9. paul, are you thinking the house is at what’s now 1722 sw vista? that home (now sadly a boring grey box) was not started until summer 1909. however, if the tours actually started in 1910/11 then i think it is possible the scene is shot from 1703 sw montgomery, but the house is too close and i don’t see vista.

    that’s a steep slope behind the house, so probably not park/king’s heights area.

  10. Thorn I’am not sure what you want deciphered. Perhaps the phone numbers during & after regular business hours.– Marshall 290 & Marshall 3338. In later years phone numbers would show as MArshall 290 or MA 290. I’am not sure what A4166 & A7955 means but other phone numbers in this era have similar numbers.

    The special trip May – October could possibly be the advertised Columbia River Hwy. trips, and or the “Special Excursion” to Multnomah Falls on Sunday’s leaving at 9 am & returning at 6 pm, bring you own lunch.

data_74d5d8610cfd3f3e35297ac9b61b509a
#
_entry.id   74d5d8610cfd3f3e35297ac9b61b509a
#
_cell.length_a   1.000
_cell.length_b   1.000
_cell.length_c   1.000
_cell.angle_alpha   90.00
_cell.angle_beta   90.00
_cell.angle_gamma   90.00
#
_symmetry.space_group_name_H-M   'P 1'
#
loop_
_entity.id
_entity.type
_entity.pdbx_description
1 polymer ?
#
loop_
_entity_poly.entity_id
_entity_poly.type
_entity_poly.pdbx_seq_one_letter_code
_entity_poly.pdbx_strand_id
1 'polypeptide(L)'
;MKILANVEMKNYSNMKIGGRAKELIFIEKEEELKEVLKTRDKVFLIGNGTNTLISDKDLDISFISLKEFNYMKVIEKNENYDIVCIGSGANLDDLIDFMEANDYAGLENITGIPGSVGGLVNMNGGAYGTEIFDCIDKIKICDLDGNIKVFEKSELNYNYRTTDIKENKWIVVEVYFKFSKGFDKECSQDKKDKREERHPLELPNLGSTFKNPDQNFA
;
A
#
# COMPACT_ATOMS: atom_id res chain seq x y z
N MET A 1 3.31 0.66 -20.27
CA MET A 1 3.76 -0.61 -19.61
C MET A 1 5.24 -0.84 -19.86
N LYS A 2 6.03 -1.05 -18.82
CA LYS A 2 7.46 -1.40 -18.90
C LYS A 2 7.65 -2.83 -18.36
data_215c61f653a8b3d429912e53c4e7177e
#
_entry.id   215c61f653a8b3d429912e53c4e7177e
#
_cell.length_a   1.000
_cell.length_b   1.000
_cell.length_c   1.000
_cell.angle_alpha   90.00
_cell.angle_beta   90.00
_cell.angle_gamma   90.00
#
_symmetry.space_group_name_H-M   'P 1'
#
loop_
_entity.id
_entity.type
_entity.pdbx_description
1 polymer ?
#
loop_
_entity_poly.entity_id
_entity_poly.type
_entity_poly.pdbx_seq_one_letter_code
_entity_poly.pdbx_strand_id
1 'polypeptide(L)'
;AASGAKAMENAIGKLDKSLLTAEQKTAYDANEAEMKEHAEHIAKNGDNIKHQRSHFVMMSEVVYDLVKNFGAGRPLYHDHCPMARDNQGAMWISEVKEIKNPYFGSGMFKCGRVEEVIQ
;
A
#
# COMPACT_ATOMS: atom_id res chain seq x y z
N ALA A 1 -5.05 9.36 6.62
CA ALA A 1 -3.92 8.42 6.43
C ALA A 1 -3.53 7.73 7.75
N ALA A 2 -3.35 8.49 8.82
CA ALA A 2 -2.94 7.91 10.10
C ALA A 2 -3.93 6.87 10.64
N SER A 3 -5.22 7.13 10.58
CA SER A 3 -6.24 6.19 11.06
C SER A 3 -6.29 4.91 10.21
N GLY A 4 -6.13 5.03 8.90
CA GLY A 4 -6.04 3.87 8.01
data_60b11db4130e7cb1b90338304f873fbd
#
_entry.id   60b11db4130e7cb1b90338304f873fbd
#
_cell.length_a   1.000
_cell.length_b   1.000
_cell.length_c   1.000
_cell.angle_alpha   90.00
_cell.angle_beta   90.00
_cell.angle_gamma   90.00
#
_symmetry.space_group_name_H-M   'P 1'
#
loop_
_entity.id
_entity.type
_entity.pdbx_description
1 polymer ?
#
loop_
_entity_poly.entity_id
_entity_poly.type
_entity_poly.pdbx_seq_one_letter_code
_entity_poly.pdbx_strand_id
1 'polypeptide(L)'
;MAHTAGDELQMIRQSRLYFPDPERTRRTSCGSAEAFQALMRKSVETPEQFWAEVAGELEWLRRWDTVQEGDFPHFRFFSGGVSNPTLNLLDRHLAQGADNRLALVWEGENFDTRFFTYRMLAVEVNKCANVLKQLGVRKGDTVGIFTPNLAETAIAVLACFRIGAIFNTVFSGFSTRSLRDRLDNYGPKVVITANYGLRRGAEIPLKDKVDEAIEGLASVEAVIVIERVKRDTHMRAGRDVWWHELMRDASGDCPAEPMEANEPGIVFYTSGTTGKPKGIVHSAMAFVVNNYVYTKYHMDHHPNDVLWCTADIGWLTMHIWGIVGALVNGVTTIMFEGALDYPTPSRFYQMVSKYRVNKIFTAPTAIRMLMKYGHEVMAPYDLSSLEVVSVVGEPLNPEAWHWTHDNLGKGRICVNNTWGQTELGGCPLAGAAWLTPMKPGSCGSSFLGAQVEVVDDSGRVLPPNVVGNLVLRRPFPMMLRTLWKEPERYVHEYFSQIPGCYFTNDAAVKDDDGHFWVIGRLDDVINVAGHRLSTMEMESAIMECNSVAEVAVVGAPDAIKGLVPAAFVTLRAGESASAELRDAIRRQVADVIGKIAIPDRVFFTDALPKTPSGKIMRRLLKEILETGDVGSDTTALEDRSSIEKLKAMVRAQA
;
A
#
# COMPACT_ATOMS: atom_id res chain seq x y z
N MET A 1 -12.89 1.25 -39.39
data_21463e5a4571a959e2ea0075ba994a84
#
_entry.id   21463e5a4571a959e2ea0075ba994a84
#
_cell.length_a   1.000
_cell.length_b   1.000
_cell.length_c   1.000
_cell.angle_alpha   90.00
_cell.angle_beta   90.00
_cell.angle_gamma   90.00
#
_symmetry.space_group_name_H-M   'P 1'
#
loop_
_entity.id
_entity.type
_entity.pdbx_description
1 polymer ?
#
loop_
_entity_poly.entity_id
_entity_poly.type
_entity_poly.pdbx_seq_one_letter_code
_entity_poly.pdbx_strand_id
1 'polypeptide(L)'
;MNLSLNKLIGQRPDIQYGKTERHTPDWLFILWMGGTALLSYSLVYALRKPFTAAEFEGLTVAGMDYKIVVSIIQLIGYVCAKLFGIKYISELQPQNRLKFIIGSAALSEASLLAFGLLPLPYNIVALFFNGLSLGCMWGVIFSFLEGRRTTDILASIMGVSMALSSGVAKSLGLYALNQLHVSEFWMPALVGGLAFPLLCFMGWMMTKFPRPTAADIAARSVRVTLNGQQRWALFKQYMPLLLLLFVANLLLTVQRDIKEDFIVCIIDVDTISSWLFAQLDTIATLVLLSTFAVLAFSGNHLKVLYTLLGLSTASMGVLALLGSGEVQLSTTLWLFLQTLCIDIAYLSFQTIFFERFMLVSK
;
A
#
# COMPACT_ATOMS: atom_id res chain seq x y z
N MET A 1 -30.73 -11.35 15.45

They also hired out their bus funerals, and in late December they advertised their buses for New Years, perhaps the original Party Bus.

    P.R.L & P. was Portland Railway Light & Power who ran all the way out past Estacada Oregon, so maybe the partnered with P.R. L & P for tours.

  11. wl, yes. I believe this photo is taken where Montgomery meets Vista. In the July 15th, 2013 post “Portland Heights Real Estate Ad 1907” you can see where Montgomery meets Vista and the House just to the upper left.

  12. On page twenty of my book’ Portland’s Washington park a pictorial history’ they state this used to be called “hair pin turn” and they show a picture of it in 2010. The same turn is also pictured in an 1890 edition of West shore magazine.